When dealing with used cars, it can be just as tricky as when you are purchasing a new vehicle. There are particular tactics for negotiating new car prices, which you can also use while buying a used car, but the situation still differs.
You have to do a lot of research on the vehicle you plan on buying and carefully look over the car to make sure you don’t get taken for a ride and end up with a bad deal. You need to keep your wits about yourself and carefully inspect the car to see if any parts have been damaged.
Here are the most important things you should check before buying a used car:
Armed with the car’s VIN number, you can look up the history of the car you are considering buying using CarFax or another vehicle history service and see if there is anything that you should worry about, be it a previous accident, theft, title issue, or more. Running a VIN often costs money, but it’s well worth the small investment for that peace of mind.
Safety comes first. Check if those brakes are working correctly. One way to figure it out would be to ask for a test drive by yourself. You should be able to decelerate and hit the brake pedals without any problem.
If you noticed that you have to hit the brakes too low before the car fully decelerates, you need to have the brake pads checked. You can also test if the vehicle slightly swerves when you decelerate. If there is any unusual vibration when you hit the brakes, you have to get those rotors checked.
Check if the tires are evenly worn. If it is uneven, the wheels may be improperly aligned. If that is not the case, you may have a bigger problem, as it can be a sign of a problem with the car’s suspension.
You can also check if the tires need rubber replacement if there are cracks on the side. Tires also have manufacturing dates attached, which will help you determine if the tires are old enough to be replaced. If the tires are excessively worn, you need to have them replaced, too.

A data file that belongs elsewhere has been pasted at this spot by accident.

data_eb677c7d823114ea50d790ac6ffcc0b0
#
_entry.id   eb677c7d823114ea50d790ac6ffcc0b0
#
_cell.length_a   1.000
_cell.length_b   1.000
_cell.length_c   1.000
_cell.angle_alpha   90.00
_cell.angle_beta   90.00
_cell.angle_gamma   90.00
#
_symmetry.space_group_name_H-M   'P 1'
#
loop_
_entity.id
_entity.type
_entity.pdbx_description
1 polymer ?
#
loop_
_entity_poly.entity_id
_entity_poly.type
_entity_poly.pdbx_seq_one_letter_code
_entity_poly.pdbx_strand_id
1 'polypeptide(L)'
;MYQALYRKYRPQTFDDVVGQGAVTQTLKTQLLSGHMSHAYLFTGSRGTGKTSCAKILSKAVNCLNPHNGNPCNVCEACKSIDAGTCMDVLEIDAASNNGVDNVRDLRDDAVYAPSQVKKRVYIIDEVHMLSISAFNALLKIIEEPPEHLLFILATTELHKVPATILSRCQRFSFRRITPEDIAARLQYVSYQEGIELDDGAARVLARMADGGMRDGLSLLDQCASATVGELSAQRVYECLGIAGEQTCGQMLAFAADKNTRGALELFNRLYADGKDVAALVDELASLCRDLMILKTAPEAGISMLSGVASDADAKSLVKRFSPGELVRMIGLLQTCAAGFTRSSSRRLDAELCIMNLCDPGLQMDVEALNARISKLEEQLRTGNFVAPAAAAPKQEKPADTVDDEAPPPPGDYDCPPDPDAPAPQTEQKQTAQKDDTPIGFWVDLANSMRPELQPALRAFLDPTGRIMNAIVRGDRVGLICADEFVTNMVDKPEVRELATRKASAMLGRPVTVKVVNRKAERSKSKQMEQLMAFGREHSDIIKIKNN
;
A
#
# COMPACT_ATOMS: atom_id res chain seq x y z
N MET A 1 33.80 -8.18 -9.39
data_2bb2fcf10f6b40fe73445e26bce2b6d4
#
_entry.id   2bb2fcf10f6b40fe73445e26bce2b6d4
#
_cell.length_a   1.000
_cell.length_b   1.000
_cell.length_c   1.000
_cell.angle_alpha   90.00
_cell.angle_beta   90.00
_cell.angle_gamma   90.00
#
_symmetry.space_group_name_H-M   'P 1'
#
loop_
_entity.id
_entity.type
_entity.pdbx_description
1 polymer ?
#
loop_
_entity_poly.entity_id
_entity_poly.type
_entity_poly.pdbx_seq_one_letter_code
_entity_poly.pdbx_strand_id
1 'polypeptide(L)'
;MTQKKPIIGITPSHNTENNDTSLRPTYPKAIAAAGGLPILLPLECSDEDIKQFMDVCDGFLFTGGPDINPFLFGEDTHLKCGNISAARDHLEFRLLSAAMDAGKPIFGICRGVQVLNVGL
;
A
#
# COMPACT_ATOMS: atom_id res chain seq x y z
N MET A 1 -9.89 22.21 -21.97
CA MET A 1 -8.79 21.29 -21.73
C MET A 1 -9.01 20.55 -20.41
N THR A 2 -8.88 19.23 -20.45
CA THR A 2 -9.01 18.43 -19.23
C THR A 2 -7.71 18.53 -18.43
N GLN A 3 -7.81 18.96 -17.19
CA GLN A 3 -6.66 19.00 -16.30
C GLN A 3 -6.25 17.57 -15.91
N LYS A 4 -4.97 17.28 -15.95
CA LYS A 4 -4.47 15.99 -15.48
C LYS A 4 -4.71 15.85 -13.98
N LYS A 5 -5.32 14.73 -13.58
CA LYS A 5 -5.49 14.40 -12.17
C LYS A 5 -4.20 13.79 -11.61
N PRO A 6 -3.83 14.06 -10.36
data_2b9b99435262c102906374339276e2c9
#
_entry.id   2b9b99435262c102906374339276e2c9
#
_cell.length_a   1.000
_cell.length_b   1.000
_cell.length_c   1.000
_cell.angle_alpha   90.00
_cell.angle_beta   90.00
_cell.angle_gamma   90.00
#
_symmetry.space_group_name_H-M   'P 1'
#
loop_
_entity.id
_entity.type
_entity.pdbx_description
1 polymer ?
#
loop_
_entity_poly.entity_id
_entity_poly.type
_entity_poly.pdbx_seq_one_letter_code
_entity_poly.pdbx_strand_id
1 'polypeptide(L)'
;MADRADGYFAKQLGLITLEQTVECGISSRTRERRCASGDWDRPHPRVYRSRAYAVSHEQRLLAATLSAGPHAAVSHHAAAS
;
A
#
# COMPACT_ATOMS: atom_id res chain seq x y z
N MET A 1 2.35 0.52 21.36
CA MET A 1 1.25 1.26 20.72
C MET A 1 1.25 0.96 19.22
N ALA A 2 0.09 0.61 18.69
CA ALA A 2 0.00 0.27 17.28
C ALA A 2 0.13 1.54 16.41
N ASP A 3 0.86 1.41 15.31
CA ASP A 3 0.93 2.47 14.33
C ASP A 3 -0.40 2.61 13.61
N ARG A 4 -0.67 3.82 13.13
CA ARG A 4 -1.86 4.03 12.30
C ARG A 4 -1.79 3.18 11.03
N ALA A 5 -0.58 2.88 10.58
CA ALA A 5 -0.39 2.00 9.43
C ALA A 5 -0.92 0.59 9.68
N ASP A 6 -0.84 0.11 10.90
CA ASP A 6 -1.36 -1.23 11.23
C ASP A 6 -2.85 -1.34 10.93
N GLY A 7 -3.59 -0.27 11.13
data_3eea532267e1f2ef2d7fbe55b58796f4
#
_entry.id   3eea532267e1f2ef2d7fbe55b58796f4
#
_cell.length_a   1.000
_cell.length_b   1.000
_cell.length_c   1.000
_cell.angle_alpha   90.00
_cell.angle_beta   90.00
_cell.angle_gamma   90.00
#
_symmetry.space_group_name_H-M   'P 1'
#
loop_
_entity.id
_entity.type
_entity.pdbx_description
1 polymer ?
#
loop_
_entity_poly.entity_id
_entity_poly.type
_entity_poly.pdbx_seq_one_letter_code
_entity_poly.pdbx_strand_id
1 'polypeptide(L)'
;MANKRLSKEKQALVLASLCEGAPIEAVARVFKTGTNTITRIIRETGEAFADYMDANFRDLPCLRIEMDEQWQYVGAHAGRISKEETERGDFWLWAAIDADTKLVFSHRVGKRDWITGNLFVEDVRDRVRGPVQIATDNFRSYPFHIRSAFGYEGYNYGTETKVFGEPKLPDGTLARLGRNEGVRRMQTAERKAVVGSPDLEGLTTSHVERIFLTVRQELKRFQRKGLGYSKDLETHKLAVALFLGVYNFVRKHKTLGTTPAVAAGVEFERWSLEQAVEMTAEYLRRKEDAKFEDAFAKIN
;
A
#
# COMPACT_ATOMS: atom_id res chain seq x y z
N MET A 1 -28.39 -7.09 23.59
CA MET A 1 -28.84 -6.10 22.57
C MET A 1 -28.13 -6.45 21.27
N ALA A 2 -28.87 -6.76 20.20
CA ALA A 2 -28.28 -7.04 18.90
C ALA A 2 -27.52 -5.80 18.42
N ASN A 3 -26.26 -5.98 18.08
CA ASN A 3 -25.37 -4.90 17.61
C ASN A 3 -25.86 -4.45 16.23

Check if the battery has any sign of old age, like corroded terminals. If you notice something like this, it’s probably a good idea to have that battery replaced. It will also be helpful to check for the Cold Cranking Amps (CCA) rating of the battery.
If you have a multimeter or a power probe lying around, you can use this to test if the battery can generate an output voltage of about 12.5V to 12.8V. If it is lower than that, you may have to wait a little bit. If it is higher than that, you may have a problem with the car’s alternator, causing the overcharging problem. Learn more about how you can check the alternator here.
Fire up the engine and check for any unusual sound and emissions under the hood. You should also be mindful if you sense a strong fuel odor in the engine bay, as that that can be a sign of a leak.
You should also look underneath the car for any signs of fluids dripping. The color of the fluid will help you identify what type of fluid is leaking and where it is coming from. For instance, red liquid indicates a leaking transmission fluid.
Leaking engine oil can be indicated by a gold or black-colored fluid. Dark engine oil may mean the owner did not change it for some time, but this is not necessarily a problem. However, if the oil has a thick texture or a cream color, this indicates contaminated engine oil.
A coolant may have bright colors such as green or orange. The coolant fluid in the car should have no unusual color, and no sign of particulates or dirt. Anything unusual means you have a big problem, and that vehicle must be immediately checked.
It’s crucial to get the car on a lift so you can properly look at the undercarriage without having to crawl underneath it with a flashlight. With the car up in the air, you can easily check for any signs of leaks, and look for any signs of corrosion, especially if the car is coming from an area that gets a lot of snow. Whether there’s a small or large amount of rust, you just want to know about it ahead of time so it can be properly addressed.
Looking at the car’s odometer will let you know how many miles the car has been driven since new (assuming it hasn’t been tampered with, another reason why you should check the VIN). The higher the miles, the lower the value of the vehicle. Of course, a car’s mileage is only one factor of it’s value, you also have to take into consideration its age, frequency of usage, road conditions, and the driver’s habits.
Don’t worry if you don’t know that much about cars. When in doubt, it’s always a good idea to bring along a mechanic, or a friend who knows a lot about cars if you’re looking to purchase a used car. A PPI (pre-purchase inspection) is also useful if the dealership will allow it.
Identifying common issues and knowing how to fix minor problems yourself can help you save a lot of money. However, some fixable problems may not be worth the money you are paying, especially if that problem indicates long-term damage to the used car you are buying.